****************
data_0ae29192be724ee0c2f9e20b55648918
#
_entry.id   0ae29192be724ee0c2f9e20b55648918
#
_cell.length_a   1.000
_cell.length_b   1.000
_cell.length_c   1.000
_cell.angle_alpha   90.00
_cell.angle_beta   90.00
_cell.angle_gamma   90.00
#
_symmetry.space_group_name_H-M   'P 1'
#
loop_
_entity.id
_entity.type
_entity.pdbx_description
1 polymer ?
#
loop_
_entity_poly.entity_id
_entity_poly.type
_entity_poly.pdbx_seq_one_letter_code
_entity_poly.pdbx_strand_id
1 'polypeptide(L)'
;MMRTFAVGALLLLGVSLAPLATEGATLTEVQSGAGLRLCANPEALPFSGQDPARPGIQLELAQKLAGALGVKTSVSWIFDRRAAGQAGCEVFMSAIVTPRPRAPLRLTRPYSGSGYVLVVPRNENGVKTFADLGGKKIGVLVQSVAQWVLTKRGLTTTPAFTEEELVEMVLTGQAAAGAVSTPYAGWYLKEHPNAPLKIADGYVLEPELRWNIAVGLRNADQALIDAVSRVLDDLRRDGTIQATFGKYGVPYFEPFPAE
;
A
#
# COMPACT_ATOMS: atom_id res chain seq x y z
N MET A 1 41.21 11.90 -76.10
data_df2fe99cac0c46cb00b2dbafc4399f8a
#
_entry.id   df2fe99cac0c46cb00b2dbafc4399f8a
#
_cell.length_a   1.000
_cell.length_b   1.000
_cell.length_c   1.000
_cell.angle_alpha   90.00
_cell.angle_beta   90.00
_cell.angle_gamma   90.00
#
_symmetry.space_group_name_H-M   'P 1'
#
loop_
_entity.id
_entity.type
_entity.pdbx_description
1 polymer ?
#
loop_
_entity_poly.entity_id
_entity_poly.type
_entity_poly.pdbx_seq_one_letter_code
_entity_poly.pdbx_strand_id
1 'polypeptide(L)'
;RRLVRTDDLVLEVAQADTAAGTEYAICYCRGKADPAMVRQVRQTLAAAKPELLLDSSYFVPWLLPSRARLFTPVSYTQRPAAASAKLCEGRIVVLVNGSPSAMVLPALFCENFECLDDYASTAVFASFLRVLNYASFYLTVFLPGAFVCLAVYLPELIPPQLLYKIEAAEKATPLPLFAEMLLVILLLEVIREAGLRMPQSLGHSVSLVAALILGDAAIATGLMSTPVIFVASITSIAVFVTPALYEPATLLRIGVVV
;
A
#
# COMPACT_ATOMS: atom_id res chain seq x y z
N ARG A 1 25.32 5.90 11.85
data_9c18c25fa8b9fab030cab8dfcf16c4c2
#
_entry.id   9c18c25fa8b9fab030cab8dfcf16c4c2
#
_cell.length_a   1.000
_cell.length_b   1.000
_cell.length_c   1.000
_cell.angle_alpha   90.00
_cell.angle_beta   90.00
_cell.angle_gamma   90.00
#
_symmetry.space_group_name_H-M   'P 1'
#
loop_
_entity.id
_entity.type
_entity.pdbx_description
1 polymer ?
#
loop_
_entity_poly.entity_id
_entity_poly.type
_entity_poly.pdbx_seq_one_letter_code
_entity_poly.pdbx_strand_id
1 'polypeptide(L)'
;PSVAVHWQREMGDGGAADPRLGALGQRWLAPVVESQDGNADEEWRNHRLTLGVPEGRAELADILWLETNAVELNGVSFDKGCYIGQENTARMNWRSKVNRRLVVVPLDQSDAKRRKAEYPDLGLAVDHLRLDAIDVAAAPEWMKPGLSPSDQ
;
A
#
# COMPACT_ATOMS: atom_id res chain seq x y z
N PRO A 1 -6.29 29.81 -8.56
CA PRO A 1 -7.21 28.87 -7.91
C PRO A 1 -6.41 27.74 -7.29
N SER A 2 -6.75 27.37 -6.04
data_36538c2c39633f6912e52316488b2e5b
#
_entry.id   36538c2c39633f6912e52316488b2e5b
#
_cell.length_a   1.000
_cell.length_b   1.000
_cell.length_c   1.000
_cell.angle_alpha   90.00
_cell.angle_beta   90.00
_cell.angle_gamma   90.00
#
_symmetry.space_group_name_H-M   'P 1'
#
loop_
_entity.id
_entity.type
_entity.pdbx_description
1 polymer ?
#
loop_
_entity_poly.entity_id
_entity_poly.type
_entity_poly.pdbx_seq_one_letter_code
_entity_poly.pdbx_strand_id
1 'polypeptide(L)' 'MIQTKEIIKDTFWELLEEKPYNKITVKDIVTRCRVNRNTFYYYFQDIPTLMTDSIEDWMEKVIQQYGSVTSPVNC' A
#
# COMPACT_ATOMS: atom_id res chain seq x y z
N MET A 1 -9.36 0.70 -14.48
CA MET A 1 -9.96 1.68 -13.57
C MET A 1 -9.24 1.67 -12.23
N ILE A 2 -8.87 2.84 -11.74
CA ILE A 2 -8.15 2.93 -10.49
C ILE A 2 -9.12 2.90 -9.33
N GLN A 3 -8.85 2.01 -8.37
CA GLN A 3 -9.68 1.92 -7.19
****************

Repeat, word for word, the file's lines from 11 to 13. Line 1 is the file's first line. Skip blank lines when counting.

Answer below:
#
_symmetry.space_group_name_H-M   'P 1'
#